The (RAPIDLY) Changing Face of Craft Distribution

Jake Sauter, vice president of craft distributor Clear River Beverage in Minneapolis, sheds some light on the shifting landscape.

Jamie Bogner Nov 14, 2019 - 8 min read

The (RAPIDLY) Changing Face of Craft Distribution Primary Image

CBB As a distributor that focuses on craft beer, how have the dynamics shifted over the past six months?

JS There are a couple of things happening—the focus on hyper-local beer is starting to diminish, and retailers do not see geography as their top need for the beer they are promoting. At the same time, the desire for what is “new” is increasing with a significant portion of consumers, so we are narrowing our focus to only one or two core brands per brewery (serving that portion of the consumer base that loves what they love) while rotating everything else to keep the brewery fresh and top of mind, both in the on and off premise.

CBB How is price affecting the product mix?

JS Price is becoming a scary topic in the craft world. With so many brewers penetrating the marketplace, they have to rely on price more and more just to maintain, let alone increase, sales. We also see more brands at a ridiculous price at retail, essentially being “blown out” as beers get toward the end of code, to make room for what is coming next. That kind of extreme discounting due to forecasting challenges is not good for the supplier or the distributor and creates a negative cycle of additional price pressure.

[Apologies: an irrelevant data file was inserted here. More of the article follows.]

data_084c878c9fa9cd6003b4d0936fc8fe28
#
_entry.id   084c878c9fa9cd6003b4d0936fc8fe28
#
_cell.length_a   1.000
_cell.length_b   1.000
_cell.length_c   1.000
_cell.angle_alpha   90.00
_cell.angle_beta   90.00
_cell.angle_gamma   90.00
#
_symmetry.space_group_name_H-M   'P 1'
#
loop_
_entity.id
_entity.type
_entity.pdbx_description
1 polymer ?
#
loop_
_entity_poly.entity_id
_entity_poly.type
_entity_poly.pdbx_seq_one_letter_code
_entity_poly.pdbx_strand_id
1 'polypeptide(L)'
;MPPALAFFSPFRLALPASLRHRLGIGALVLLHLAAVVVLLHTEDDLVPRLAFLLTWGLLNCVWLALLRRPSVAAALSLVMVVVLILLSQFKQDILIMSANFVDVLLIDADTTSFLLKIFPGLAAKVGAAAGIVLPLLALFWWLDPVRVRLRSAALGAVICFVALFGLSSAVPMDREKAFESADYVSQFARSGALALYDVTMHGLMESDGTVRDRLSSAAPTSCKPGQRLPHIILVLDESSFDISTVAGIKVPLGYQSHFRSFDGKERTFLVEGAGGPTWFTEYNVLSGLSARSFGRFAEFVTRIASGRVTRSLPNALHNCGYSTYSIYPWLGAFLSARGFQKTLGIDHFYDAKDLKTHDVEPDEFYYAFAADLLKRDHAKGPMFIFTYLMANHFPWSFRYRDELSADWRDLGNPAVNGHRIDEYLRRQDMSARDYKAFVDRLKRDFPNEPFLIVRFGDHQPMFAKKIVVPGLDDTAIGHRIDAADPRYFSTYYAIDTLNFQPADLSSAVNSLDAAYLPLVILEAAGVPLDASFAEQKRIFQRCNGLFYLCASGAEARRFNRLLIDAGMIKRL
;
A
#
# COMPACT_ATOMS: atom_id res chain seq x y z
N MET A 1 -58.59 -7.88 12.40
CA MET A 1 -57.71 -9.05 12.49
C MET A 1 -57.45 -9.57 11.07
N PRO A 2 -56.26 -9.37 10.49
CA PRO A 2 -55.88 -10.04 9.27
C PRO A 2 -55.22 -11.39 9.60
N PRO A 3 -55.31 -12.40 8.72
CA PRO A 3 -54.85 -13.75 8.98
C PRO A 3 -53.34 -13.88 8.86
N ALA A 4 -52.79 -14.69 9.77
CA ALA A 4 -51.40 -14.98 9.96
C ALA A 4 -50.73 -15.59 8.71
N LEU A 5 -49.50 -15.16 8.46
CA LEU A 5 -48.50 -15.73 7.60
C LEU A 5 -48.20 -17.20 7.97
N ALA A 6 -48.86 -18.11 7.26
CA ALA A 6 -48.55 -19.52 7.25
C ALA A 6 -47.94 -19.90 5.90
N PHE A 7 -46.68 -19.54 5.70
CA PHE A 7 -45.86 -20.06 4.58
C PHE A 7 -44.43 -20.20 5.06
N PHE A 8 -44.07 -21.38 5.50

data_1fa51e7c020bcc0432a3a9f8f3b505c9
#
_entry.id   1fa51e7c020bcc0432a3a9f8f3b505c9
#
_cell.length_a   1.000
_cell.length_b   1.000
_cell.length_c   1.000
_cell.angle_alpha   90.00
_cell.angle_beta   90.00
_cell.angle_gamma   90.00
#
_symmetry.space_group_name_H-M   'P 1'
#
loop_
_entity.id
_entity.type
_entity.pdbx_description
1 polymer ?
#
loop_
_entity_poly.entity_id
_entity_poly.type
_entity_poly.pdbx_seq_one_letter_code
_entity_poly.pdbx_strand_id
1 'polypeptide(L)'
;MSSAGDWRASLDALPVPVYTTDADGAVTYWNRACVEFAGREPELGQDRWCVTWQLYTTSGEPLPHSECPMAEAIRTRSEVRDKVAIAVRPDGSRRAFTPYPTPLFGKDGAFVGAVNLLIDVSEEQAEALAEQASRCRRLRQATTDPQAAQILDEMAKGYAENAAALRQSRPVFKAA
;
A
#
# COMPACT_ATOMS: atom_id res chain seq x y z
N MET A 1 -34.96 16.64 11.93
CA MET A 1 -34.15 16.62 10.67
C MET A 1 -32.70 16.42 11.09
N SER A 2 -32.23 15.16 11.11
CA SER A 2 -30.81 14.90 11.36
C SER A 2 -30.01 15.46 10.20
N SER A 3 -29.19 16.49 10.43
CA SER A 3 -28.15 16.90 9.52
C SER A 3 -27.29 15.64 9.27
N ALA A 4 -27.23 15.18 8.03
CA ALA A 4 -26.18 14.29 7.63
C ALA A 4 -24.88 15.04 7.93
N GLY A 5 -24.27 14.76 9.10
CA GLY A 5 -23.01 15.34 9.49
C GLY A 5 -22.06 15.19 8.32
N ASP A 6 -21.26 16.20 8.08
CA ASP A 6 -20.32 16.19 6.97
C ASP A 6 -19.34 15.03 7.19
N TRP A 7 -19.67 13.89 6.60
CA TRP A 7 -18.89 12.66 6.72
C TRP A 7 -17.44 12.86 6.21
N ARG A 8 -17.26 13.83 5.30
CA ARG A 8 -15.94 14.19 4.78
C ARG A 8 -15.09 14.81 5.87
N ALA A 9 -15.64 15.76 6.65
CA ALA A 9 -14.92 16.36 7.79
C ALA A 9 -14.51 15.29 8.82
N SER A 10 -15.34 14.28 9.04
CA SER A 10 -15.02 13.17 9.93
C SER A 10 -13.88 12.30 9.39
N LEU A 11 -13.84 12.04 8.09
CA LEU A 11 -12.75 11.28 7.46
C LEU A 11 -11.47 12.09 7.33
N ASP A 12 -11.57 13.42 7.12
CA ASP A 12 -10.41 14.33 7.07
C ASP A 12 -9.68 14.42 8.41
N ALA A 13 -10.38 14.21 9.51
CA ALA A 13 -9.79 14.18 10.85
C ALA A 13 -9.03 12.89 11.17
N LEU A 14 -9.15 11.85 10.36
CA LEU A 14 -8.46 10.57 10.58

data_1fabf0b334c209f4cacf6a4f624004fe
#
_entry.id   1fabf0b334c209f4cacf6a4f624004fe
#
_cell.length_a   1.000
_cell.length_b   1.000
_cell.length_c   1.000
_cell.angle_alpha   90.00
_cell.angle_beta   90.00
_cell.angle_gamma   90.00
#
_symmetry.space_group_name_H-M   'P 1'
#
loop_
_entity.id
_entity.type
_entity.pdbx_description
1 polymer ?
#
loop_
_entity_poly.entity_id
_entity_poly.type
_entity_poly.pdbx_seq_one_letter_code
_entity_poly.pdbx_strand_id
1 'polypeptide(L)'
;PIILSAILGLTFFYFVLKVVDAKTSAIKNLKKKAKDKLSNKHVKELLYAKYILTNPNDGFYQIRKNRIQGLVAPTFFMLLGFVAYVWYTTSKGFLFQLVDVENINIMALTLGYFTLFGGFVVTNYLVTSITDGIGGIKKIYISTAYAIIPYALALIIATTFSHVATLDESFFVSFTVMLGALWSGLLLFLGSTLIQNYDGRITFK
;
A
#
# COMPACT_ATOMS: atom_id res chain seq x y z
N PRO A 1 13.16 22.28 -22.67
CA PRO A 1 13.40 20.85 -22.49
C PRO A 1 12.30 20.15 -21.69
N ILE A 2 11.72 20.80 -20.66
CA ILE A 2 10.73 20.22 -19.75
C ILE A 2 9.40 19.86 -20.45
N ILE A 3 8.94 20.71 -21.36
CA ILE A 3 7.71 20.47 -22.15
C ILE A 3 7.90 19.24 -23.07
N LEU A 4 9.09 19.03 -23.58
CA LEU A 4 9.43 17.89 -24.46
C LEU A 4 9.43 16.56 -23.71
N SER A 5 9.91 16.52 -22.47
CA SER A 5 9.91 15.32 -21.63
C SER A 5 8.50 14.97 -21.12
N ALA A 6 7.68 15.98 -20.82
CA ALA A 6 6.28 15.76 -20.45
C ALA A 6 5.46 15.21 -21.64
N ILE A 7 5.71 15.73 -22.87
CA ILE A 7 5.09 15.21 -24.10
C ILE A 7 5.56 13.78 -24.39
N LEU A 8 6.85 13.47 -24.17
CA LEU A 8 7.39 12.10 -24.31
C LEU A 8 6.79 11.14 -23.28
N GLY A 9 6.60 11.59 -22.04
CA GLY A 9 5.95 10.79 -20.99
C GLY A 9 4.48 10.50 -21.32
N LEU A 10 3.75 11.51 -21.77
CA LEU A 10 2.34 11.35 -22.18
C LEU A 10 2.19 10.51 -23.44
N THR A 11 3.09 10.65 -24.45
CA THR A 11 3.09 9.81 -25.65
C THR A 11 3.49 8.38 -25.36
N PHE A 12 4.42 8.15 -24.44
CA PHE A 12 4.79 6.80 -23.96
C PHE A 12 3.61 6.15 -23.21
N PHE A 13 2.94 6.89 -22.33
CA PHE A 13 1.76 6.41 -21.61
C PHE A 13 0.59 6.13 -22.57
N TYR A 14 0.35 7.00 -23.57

CBB How do these relatively large and slower-moving retail and distribution businesses adapt to address this rapidly shifting consumer interest?

JS As a distributor, this obviously makes the business more complex, but it doesn’t change how we are going to market. As a craft distributor of national brands, we pride ourselves on being brand builders and the primary point of contact for our retailers—we don’t have any supplier reps who live in our market—so we really have to work closely with our suppliers to be proactive in meeting the needs of the market.

CBB As a distributor, you have the dual challenge of optimistically helping build breweries’ businesses while also offering a realistic appraisal of sales potential. How do you balance these competing impulses, so that you’re not creating orders for breweries that lead to them over-forecasting production, you’re not taking on more inventory than can reasonably sell without the aforementioned discounting, and retailers don’t over-order and get burnt or end up discounting a brand?

JS It is a constant conversation we have with suppliers. In reality, we are always going to have shrinkage because we are selling a perishable food product, but we have to find ways to minimize our loss. How you phrase the question is also interesting, asking about the “realistic appraisal of sales potential.” We have actually lost out on a couple of suppliers because we gave a realistic view of what depletions would be, not what we thought they would want to hear as part of our overall pitch. Distributors have to be honest with suppliers, and vice versa; it’s the only way the relationship works.

CBB The desire for “new” among consumers has led to a growth in small contract-brewed brands that seem to appear out of nowhere on store shelves around the country. How, as a distributor of many out-of-state brands, do you evaluate the potential for these brands in your territory? And how do you balance the needs of more established brands with the excitement of having new and limited products to sell?